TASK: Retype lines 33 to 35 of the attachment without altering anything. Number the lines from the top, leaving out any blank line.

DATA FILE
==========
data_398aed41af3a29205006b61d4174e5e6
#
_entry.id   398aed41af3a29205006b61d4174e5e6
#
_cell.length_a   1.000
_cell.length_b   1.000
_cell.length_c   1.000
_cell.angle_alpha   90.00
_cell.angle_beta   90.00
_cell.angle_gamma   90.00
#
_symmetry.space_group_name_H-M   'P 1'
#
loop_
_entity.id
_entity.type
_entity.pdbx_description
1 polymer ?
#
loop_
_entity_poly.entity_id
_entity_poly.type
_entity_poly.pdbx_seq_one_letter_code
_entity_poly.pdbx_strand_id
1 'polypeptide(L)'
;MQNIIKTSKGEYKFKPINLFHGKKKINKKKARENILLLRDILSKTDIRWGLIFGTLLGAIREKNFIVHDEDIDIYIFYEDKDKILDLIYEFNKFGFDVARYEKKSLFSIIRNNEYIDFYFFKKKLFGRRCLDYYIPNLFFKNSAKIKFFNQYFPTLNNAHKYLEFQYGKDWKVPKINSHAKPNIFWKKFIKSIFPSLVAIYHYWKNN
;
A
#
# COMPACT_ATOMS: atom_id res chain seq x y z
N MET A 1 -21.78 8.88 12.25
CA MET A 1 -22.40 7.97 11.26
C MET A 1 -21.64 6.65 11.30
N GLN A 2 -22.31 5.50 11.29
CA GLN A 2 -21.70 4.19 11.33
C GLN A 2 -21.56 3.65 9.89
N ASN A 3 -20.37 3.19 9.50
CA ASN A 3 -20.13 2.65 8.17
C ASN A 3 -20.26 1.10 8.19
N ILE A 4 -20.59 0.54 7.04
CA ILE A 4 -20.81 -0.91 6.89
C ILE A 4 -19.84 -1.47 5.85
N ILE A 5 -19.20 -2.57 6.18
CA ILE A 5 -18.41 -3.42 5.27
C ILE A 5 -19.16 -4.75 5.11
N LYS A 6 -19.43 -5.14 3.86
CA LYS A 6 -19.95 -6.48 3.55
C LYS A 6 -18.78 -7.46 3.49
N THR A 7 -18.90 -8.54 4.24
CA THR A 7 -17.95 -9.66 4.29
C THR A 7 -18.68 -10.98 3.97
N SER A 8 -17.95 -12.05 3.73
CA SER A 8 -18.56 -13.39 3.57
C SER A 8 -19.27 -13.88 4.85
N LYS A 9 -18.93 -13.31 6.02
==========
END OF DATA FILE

C MET A 1 -21.64 6.65 11.30
N GLN A 2 -22.31 5.50 11.29
CA GLN A 2 -21.70 4.19 11.33